Could Record Numbers Mean Record Counterfeiting?

Could Record Numbers Mean Record Counterfeiting?

Millions of people waited in line for deals, braved the crowds at the mall and scoured the web for just the right sale globally. This was the kickoff to holiday shopping season, and retailers know how important a strong start is to their bottom line. Especially when twenty percent of annual retail sales occur during the holiday season, you can’t take it lightly. With over $14 billion in sales, this holiday shopping weekend set records for online retailers. While shoppers are still recovering from the Black Friday/Cyber Monday insanity, businesses are capitalizing on this trend and some have extended savings into Tuesday.

However, one of the growing concerns for brand owners is the authenticity of their products as they hit the retail outlets and especially online markets. As counterfeiting continues to menace online shoppers, brand owners’ efforts to leverage their brands power and reputation are being threatened as much as the revenue lost to fakes.

These brands have developed extensive brand trust and the last thing they need is that trust to be broken at the start the lucrative holiday shopping season. For most consumers over 35, they have an innate sense of trust in their favorite brands, having built a reputation with them over the year. But for the millennial shopping on their phones this season, authenticity matters. They don’t trust ads. They want real, authentic products, and they want you to PROVE it. Once that happens, they will build a relationship, based on that trust that will turn into repeat purchases. But consumers are fickle and savvy, and it doesn’t take much to lose that brand loyalty.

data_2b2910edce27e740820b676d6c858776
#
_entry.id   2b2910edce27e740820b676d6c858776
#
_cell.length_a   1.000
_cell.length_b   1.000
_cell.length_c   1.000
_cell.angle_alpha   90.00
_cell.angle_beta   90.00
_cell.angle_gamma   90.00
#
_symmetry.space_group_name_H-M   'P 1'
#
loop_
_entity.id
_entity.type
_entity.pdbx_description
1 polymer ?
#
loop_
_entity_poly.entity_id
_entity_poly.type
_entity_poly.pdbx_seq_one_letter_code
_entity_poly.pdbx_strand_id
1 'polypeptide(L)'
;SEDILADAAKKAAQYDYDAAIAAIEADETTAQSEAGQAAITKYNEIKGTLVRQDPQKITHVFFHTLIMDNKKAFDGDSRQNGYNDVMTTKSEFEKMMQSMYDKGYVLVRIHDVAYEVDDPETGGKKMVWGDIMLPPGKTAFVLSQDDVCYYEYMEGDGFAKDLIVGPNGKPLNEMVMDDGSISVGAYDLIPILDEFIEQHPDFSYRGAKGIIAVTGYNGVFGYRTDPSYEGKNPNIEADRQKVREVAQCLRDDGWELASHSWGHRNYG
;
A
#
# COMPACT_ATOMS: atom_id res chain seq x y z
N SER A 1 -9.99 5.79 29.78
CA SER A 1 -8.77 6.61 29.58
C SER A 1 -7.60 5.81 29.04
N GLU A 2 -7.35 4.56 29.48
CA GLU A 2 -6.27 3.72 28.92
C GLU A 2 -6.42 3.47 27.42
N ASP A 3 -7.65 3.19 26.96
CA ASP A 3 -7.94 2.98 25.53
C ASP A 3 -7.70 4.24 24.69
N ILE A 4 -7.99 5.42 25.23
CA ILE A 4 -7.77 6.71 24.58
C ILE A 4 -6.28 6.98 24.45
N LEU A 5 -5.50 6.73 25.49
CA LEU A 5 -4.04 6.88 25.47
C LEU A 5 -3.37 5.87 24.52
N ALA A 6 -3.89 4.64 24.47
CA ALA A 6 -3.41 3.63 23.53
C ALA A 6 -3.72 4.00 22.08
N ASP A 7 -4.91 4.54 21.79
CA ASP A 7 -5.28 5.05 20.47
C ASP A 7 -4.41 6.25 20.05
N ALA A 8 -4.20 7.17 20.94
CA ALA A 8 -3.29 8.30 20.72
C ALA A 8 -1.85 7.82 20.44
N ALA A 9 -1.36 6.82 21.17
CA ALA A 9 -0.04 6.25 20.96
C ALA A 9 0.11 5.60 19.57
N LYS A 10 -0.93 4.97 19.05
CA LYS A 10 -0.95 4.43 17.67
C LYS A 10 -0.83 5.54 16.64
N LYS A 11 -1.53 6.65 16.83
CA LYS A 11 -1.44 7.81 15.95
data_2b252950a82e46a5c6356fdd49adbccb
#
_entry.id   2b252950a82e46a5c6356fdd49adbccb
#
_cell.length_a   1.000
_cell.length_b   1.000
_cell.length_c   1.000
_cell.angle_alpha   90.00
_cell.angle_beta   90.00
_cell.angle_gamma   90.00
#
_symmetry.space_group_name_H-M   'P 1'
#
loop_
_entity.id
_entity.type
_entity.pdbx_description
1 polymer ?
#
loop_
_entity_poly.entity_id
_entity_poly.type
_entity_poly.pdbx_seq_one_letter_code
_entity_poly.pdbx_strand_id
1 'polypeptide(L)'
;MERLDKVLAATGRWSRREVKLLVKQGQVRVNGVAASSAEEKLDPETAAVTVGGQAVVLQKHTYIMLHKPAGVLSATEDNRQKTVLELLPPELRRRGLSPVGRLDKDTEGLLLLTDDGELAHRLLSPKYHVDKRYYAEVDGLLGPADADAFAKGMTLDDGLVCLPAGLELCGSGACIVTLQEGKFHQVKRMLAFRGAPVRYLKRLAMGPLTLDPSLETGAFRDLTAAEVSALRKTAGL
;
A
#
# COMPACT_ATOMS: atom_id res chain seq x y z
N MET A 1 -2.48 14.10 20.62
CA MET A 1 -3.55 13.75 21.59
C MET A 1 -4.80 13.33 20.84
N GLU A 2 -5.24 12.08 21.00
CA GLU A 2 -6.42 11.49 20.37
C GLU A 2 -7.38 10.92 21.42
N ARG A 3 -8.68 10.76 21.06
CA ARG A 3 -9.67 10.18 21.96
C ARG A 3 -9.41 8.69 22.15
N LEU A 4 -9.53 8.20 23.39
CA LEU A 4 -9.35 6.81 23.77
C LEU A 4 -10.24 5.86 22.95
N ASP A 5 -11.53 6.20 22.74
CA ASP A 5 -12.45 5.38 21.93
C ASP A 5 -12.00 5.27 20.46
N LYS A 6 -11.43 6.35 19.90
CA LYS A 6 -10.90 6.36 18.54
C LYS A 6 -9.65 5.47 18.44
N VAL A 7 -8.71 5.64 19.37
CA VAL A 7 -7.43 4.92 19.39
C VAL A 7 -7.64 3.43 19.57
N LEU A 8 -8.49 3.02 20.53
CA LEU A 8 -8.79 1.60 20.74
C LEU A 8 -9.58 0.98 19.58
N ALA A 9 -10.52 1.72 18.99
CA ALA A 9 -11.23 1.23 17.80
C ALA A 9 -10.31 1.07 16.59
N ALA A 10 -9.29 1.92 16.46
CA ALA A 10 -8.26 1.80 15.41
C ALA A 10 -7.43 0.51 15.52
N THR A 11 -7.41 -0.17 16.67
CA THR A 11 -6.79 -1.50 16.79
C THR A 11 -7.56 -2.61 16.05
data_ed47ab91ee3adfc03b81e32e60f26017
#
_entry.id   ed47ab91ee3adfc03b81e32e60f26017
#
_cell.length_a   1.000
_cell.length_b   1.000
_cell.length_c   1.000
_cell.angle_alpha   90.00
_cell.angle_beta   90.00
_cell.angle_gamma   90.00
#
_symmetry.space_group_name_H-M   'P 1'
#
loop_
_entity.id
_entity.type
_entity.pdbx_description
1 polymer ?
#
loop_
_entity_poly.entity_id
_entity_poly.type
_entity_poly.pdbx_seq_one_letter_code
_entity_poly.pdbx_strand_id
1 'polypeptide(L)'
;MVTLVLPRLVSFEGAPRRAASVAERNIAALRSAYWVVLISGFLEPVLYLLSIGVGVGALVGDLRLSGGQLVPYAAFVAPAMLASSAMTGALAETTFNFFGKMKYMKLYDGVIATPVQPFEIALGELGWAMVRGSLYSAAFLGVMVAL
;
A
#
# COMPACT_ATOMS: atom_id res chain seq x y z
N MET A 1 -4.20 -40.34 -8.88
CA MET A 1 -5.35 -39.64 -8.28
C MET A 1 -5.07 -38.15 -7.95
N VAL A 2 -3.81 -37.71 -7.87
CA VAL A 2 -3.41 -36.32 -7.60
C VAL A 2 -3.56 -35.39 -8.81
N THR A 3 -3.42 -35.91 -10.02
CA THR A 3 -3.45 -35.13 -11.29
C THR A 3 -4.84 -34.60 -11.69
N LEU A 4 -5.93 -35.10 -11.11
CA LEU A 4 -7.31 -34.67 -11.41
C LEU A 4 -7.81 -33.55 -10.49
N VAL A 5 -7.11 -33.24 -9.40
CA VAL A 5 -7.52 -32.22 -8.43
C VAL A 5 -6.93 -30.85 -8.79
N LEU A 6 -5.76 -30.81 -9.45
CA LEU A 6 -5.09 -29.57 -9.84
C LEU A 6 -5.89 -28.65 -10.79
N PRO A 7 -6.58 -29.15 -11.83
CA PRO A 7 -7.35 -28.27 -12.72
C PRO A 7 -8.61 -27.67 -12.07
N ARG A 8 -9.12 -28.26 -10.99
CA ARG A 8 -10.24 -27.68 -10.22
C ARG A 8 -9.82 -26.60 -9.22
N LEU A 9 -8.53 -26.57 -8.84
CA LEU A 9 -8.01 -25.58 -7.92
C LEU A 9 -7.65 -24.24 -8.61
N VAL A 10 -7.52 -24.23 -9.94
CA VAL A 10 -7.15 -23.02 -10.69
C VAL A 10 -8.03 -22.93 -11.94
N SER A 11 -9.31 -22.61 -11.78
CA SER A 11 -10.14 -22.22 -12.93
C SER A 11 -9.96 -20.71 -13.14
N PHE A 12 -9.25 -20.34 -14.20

This season is also brand’s largest opportunity to lure in first time customers, and in the cosmetics, skincare and nutraceuticals universe, that new customer has the potential to replace their whole make up bag with their brand if they win them. The brand promise can’t fail, or be tainted by a fake. And unlike a fake Rolex, a counterfeit lotion or mascara can have serious health implications – forever severing the hard-fought trust brands have forged. Kao USA Inc. is battling this with their Jergens lotions. In a retail setting, there may be telling signs, but you can’t see these online. The viral success and subsequent brand damage to Kyle Lip Kits might be the most recent victim the impact of fakes on a brand, but they won’t be the last.

Anti-counterfeit solutions have taken steps to safeguard the brand, but for the millennials’ who value “authentic” more than any other shopper in history, brands need more. They need to amplify the value of their brand authenticity. They need to provide trust and transparency to this mobile generation to leverage the powerhouse buying block that this generation is becoming. They need to guarantee that the L’Oreal lip gloss they’re picking up for their sister’s stocking ­- “because she’s worth it”­- is real. And they must stand behind the assumption that the Urban Decay eye shadow they grabbed this season for their BFF doesn’t contain cyanide.

To do this they can’t just look at brand protection solutions, but instead look to do more. Systech’s UniSecure solution does just that. With no additional complexity with tags, or technology, UniSecure can provide absolute certainty that the bottle purchased is real – as promised by the brand message.

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